- vigor; verve; pep.
- courage and aggressiveness; nerve.
- skill; know-how.
Origin of moxie
Examples from the Web for moxie
And the CDC team that arrived to ensure they were properly trained and equipped found them in no need of moxie and dedication.Ebola Nurses Are As Brave As Soldiers
October 17, 2014
He has a big personality made for TV, plenty of moxie, ego and mental sharpness.Piers Morgan’s Comeback Strategy
February 27, 2014
I do not mean to be disrespectful, but Lewis was as disrespectful as could be when he was young and full of moxie.Elizabeth Wurtzel: My Tea Party Mom Loves Al Jazeera America
September 4, 2013
The recipe is inexact; a crazy mix of luck, audacity, and moxie.Exclusive: A Photo Essay on the Making of ‘The Spectacular Now’
Michael H. Weber, Scott Neustadter
August 8, 2013
She got the beauty, the brains, the wit—but most importantly, the moxie.Family Feud: Which ‘Downton Abbey’ Sister Is the Best?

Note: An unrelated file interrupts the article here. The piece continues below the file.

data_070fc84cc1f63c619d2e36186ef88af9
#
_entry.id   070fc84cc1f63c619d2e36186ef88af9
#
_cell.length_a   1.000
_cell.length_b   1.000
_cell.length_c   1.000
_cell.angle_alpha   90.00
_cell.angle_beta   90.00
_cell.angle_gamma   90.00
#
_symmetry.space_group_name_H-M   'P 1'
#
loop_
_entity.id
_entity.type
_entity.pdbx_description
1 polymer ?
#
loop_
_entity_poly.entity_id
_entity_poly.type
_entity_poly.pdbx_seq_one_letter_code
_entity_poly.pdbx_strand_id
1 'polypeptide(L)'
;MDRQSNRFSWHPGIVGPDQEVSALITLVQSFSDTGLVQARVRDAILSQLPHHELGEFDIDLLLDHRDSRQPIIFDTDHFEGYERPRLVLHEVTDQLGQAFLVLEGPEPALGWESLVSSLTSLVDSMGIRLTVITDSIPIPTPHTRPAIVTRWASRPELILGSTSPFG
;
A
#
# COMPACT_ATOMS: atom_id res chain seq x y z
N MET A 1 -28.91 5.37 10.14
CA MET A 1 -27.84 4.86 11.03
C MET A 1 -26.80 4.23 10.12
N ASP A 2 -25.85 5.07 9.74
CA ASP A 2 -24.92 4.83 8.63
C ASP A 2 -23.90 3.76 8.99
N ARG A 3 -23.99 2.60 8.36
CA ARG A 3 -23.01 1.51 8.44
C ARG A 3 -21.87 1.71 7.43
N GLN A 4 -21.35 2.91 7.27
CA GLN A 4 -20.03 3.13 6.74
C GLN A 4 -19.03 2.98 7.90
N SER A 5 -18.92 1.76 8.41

Caitlin Dickson, Kevin Fallon, Abby Haglage
January 9, 2013
The woods about Moxie Lake were literally carpeted with Linna.
Trout weighing four and five pounds have been taken at Moxie, but none of that size came to our hand.
I had never before seen or heard this bird, and its loud cackle in the woods about Moxie was a new sound to me.
- US and Canadian slang courage, nerve, or vigour
Word Origin and History for moxie
"courage," 1930, from Moxie, brand name of a bitter, non-alcoholic drink, 1885, perhaps as far back as 1876 as the name of a patent medicine advertised to "build up your nerve;" despite legendary origin stories put out by the company that made it, it is perhaps ultimately from a New England Indian word (it figures in river and lake names in Maine, where it is apparently from Abenaki and means "dark water"). Much-imitated in its day; in 1917 the Moxie Company won an infringement suit against a competitor's beverage marketed as "Proxie."